OH, about the pain meds – she was on a lot of them for about a week and a half after her first injury and surgery. Yes, it made her very lethargic and she didn’t eat much or use the litter box much, but in her case her injury was so severe that we wanted her to be “down”, so we kept her on the morphine. It caused her to sleep a lot and be groggy, but we did not want her running around while that huge wound started to heal. After a week I lessened the morphine and she started on steriods and began to become more herself. It wasn’t easy to see her in that weird state but it was better to keep her calm for a little while as we hoped the nerves and tendons would heal. As her tail slowly became mobile again we started to breathe easier. I have no problem keeping her sedated for a few days after the amputation either. That way the wound will have time to heal before she does too much running around and licking it. Remember, when they are sleeping they are healing. A few days of not eating much won’t hurt them. A few days of rest can only be good for the amputation too I think. Cats are so active that the only way to keep them resting is to cage them up or knock them out a bit. I vote for the morphine. She spent a lot of time just laying with us and sleeping when she was on it, and I think it did her a world of good. Of course it helped her pain too which is good for their anxiety because they don’t understand why they hurt and it scares them. She also didn’t mess with the wound too much while she was on the morphine, which was a preferred thing. That was good, as we never had to collar her which is so much better for their psychological health. No need to rush things. The vet will probably give us 7 days of morphine for the amputation, but I think 3-4 days of full dosing will probably be enough and then I will start to back off on it slowly so she can adjust to her new situation without hurting herself or getting too anxious too soon. I hope this story helps others. I will check in again in a week or so and let you know how Jenny is coming along, and how I am coming along as a new “tripod” owner.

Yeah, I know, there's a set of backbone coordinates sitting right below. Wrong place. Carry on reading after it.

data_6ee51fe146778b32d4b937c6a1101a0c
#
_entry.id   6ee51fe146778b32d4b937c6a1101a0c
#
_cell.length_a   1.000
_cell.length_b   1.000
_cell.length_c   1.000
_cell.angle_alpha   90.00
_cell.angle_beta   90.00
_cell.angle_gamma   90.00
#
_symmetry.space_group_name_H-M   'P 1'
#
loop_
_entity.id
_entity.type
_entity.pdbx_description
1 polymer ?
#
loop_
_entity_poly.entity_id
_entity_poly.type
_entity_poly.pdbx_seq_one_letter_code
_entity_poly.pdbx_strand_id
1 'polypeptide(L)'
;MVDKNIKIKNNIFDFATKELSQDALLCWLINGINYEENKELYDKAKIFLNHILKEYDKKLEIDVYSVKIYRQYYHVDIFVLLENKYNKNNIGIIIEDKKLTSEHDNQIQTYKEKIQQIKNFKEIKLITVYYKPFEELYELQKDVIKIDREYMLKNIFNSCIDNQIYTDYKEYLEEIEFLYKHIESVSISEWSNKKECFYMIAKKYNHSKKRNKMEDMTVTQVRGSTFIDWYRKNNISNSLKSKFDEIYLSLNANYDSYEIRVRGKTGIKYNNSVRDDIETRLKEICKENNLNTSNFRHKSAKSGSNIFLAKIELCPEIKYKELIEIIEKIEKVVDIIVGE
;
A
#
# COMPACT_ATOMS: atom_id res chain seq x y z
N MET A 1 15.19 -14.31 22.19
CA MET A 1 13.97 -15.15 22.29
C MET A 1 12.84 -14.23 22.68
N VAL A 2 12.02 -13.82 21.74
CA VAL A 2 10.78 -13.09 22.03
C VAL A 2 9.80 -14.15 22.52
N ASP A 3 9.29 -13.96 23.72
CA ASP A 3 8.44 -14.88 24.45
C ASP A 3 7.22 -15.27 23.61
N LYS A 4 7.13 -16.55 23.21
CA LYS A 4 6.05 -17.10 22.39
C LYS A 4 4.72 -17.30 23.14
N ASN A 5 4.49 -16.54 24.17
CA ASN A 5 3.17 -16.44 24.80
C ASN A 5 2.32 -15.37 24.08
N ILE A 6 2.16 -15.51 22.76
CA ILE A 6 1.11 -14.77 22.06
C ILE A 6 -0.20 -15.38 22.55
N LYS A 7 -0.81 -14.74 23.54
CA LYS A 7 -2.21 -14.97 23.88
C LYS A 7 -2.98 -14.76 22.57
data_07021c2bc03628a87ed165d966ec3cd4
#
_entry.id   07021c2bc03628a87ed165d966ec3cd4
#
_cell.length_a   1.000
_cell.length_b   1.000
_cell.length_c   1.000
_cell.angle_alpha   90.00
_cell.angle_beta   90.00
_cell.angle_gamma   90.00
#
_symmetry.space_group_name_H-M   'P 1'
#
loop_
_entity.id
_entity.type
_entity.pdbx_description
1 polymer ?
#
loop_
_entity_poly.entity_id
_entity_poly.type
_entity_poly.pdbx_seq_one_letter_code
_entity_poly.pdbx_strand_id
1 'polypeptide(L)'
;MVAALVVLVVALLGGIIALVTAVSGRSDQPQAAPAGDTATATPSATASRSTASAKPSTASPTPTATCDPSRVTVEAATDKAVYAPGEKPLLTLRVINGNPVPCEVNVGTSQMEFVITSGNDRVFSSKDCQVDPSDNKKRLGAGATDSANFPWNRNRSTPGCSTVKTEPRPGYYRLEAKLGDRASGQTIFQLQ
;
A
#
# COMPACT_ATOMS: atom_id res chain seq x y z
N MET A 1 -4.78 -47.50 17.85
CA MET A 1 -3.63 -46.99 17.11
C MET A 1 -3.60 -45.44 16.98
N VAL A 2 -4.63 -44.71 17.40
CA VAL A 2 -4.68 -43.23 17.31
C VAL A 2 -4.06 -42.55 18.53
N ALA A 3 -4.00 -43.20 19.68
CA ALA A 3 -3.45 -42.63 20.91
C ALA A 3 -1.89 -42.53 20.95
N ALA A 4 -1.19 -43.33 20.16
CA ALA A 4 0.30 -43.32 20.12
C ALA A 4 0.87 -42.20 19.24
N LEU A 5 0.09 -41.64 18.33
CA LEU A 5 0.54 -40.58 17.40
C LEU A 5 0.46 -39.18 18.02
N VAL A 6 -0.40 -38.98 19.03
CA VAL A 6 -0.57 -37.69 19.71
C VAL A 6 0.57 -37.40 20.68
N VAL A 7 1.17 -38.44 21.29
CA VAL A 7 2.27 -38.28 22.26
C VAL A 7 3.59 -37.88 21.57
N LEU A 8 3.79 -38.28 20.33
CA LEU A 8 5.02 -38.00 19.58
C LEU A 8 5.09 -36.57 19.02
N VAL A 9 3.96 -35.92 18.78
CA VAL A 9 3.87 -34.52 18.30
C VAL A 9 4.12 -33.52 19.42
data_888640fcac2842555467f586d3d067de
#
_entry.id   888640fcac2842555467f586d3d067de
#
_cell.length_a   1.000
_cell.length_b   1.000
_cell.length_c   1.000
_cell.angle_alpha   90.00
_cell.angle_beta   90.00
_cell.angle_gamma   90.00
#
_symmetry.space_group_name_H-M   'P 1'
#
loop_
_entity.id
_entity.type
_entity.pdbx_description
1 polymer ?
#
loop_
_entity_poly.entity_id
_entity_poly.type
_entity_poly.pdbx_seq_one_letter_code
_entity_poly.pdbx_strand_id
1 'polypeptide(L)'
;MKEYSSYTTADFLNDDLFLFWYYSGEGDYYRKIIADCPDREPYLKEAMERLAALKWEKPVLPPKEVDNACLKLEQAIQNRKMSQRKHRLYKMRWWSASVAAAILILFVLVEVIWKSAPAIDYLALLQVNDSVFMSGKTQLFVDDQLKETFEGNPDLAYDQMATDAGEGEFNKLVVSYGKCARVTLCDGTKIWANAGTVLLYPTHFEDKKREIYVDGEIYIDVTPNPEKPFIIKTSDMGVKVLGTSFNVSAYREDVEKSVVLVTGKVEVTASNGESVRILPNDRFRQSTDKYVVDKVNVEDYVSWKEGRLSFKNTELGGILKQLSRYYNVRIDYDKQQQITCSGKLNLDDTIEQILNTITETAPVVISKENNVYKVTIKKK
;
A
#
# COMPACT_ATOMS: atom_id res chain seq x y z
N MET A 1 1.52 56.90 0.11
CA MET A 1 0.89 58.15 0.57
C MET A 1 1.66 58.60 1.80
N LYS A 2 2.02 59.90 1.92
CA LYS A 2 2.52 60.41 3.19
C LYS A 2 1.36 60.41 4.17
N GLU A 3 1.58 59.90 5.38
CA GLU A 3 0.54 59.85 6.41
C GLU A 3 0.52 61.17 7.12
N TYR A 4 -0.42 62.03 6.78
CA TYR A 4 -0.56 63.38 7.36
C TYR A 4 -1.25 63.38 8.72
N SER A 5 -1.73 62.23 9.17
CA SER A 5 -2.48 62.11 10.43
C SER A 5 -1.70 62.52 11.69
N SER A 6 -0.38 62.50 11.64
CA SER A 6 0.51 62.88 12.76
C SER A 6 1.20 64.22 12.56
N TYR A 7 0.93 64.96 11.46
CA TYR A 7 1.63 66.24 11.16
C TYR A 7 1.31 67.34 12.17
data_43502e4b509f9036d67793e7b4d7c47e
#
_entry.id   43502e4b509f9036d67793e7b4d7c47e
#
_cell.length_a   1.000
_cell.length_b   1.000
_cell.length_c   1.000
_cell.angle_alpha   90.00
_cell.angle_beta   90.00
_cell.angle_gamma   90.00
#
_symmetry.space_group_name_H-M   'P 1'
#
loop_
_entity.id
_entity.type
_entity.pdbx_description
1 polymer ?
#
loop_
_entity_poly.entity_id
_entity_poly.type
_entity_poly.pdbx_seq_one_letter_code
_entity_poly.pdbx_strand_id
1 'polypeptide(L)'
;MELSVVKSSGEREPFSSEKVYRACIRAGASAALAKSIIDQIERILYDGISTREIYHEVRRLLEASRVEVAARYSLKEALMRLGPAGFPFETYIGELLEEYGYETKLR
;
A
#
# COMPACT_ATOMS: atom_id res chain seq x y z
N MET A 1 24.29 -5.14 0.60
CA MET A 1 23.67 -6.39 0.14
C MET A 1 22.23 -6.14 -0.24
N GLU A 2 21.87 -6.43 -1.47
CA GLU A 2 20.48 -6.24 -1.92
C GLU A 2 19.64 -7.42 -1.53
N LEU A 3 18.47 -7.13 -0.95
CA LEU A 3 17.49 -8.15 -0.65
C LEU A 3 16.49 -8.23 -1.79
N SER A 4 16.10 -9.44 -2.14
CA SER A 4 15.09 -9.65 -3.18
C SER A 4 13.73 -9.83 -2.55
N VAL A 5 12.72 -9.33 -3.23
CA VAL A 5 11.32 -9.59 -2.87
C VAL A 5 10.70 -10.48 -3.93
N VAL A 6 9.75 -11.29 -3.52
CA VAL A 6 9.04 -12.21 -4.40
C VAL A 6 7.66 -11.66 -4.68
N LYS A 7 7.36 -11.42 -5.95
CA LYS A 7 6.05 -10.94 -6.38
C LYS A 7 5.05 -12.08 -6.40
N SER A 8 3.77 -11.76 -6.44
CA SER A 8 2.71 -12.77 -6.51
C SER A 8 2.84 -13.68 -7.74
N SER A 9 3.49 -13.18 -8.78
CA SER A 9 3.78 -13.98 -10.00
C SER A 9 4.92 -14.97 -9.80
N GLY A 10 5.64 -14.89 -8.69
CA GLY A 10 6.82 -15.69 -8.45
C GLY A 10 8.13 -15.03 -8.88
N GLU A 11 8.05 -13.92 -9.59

22. Wow that was odd. I just wrote an incredibly long comment but after I clicked submit my comment didn’t appear. Grrrr… well I’m not writing